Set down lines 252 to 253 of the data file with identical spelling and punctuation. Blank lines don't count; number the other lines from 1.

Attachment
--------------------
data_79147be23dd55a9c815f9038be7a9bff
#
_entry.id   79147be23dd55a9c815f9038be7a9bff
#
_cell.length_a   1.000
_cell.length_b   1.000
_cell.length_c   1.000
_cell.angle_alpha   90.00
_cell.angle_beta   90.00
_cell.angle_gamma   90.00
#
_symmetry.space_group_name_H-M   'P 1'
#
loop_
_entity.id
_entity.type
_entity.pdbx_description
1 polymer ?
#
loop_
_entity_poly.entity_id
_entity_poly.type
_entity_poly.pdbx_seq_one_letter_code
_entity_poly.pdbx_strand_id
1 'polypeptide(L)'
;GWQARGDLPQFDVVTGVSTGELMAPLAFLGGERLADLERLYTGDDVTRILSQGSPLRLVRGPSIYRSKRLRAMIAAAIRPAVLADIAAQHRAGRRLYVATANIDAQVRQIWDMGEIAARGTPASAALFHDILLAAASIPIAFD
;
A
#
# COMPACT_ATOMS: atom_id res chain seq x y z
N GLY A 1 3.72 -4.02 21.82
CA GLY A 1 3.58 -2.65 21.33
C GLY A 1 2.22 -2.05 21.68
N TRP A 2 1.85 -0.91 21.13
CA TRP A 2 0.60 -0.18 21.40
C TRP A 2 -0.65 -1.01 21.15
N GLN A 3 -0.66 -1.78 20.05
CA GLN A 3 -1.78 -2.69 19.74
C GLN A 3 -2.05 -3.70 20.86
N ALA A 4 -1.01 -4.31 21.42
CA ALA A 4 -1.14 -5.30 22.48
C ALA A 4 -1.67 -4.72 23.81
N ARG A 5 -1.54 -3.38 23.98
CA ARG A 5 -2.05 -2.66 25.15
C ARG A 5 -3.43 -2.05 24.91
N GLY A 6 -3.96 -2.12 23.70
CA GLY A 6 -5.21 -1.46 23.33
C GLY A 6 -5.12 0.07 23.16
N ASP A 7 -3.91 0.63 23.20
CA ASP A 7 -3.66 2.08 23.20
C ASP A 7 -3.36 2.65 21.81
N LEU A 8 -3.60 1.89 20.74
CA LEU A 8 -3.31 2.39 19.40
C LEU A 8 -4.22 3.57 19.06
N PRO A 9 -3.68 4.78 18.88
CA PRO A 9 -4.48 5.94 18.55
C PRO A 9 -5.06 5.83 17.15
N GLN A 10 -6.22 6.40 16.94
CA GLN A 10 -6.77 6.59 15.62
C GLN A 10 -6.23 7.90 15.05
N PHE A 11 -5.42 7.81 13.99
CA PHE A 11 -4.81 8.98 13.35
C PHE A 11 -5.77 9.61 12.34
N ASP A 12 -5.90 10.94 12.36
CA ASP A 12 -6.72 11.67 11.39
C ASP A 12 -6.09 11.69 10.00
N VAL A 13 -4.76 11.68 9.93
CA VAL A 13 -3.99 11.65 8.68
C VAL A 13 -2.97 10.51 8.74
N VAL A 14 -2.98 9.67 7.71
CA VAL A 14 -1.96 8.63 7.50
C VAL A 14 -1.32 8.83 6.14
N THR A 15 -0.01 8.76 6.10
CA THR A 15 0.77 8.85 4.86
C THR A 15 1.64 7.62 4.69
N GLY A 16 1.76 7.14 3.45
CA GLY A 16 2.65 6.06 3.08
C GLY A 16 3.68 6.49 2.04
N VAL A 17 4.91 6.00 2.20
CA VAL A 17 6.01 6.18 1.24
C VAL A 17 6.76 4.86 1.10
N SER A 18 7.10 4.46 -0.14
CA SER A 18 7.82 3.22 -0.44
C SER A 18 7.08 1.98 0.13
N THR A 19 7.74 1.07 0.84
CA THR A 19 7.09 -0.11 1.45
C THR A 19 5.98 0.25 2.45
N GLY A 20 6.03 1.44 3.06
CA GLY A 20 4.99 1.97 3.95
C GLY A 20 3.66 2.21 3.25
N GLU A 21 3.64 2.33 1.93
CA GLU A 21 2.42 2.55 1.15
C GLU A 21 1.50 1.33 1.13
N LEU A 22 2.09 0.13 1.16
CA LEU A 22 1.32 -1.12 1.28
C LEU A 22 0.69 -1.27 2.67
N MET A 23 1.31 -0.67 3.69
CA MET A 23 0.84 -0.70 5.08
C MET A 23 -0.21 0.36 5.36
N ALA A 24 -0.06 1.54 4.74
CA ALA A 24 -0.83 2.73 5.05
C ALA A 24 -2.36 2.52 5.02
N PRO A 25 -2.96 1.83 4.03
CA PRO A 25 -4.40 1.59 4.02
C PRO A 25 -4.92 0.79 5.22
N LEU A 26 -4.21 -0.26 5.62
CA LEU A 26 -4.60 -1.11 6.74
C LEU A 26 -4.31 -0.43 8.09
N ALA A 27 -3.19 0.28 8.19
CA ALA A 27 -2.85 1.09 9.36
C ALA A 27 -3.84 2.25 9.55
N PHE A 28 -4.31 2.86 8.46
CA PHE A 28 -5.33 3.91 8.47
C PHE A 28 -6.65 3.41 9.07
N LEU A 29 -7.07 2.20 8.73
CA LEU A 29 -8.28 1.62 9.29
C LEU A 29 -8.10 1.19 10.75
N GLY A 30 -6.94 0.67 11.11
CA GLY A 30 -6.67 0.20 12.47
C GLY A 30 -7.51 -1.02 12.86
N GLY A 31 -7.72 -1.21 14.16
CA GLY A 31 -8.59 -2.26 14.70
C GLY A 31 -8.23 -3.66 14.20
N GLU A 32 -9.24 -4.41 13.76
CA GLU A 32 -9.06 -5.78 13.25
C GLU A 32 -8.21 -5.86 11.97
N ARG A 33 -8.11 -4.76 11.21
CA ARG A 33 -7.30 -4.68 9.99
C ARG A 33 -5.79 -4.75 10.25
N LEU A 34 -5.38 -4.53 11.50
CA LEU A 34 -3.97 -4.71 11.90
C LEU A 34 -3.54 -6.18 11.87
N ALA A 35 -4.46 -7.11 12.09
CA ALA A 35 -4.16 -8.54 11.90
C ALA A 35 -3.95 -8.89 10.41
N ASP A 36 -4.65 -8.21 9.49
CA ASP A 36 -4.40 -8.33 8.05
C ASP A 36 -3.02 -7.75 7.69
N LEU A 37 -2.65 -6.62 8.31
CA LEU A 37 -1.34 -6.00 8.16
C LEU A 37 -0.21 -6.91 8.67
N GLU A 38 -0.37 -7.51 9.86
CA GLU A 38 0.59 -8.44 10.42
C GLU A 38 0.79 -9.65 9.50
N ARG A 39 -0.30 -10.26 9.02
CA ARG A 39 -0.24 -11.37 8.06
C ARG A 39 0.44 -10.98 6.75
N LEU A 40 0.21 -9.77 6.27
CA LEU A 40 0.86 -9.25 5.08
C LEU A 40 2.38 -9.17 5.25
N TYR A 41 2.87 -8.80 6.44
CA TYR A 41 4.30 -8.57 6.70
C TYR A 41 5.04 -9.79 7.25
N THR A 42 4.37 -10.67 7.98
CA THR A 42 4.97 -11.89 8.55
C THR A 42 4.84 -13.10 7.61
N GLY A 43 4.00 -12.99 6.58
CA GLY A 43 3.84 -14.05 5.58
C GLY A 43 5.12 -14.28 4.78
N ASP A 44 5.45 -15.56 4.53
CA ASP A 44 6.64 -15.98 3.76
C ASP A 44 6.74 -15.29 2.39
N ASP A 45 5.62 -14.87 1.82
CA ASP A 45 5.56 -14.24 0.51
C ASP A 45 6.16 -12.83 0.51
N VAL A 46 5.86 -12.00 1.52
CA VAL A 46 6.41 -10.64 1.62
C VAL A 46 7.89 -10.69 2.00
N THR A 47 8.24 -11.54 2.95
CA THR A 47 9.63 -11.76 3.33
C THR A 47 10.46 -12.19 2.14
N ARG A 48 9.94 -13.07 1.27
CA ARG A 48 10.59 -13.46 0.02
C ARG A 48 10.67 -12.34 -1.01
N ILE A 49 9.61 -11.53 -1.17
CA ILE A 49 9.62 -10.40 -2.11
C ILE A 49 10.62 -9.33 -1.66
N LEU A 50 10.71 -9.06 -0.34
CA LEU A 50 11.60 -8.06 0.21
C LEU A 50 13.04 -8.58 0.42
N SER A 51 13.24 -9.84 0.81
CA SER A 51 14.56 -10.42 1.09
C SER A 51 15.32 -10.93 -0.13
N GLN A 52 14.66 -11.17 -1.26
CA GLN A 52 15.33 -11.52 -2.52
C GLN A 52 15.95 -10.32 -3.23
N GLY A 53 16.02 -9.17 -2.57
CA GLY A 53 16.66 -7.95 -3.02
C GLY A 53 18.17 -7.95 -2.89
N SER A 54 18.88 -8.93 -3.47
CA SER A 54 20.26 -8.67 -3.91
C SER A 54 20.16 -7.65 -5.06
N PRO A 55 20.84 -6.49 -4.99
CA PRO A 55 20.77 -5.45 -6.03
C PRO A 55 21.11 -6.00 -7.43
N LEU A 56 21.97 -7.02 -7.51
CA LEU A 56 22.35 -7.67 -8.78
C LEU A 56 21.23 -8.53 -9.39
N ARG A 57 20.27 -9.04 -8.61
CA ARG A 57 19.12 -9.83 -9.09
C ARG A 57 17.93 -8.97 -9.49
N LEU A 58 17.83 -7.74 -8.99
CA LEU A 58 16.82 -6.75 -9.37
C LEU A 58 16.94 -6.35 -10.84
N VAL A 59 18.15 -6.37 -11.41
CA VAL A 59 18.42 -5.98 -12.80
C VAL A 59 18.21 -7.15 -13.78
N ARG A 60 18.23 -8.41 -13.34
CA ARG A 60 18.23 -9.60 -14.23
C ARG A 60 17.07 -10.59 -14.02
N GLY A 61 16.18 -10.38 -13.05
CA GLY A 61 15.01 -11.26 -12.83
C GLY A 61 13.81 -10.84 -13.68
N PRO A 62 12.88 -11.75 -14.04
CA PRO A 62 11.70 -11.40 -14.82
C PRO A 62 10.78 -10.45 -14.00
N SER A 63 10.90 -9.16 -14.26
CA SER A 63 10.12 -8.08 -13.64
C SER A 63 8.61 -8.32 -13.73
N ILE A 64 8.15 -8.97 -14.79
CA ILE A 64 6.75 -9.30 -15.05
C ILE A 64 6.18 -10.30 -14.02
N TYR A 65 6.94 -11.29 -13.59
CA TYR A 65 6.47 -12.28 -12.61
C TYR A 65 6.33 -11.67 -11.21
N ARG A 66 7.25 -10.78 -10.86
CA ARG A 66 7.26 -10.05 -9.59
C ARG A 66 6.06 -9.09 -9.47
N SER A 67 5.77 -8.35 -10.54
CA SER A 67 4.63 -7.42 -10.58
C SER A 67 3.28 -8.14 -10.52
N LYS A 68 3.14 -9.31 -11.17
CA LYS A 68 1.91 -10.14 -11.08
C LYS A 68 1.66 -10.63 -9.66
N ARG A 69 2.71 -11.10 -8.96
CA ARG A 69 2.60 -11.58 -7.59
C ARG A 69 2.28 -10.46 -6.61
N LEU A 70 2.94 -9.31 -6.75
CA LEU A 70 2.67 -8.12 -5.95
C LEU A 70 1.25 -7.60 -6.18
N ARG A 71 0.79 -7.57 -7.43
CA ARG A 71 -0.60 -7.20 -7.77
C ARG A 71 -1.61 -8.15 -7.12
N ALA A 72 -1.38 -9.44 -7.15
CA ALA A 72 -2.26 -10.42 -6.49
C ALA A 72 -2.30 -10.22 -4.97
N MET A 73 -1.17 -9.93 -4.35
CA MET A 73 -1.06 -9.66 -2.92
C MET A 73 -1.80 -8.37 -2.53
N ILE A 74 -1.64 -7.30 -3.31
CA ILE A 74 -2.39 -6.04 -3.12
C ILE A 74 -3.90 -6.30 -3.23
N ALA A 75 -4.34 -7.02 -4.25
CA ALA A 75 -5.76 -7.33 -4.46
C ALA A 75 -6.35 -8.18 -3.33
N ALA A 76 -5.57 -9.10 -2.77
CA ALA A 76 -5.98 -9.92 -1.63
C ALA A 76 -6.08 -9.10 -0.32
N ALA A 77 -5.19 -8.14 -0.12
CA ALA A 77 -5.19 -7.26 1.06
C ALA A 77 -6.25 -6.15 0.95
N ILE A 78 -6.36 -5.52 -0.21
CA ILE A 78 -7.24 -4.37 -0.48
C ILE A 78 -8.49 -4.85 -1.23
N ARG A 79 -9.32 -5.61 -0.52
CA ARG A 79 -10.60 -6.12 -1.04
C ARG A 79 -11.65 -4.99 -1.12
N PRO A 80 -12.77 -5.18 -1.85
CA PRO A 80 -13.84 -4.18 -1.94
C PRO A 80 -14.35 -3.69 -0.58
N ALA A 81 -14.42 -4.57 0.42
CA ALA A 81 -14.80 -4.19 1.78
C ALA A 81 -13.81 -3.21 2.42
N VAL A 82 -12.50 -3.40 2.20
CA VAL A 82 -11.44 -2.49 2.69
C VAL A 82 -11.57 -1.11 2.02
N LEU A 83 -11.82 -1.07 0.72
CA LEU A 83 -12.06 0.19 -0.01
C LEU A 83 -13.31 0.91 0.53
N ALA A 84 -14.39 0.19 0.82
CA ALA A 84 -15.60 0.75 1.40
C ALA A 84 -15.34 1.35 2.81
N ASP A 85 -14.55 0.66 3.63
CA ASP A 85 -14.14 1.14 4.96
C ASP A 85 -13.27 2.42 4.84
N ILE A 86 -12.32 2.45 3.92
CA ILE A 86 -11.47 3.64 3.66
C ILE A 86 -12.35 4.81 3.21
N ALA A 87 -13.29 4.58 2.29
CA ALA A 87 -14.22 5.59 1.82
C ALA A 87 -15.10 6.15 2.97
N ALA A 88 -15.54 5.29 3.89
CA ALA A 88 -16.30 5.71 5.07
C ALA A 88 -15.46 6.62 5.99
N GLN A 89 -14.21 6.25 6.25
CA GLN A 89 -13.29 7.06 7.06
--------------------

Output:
C ILE A 74 -3.90 -6.30 -3.23
N ALA A 75 -4.34 -7.02 -4.25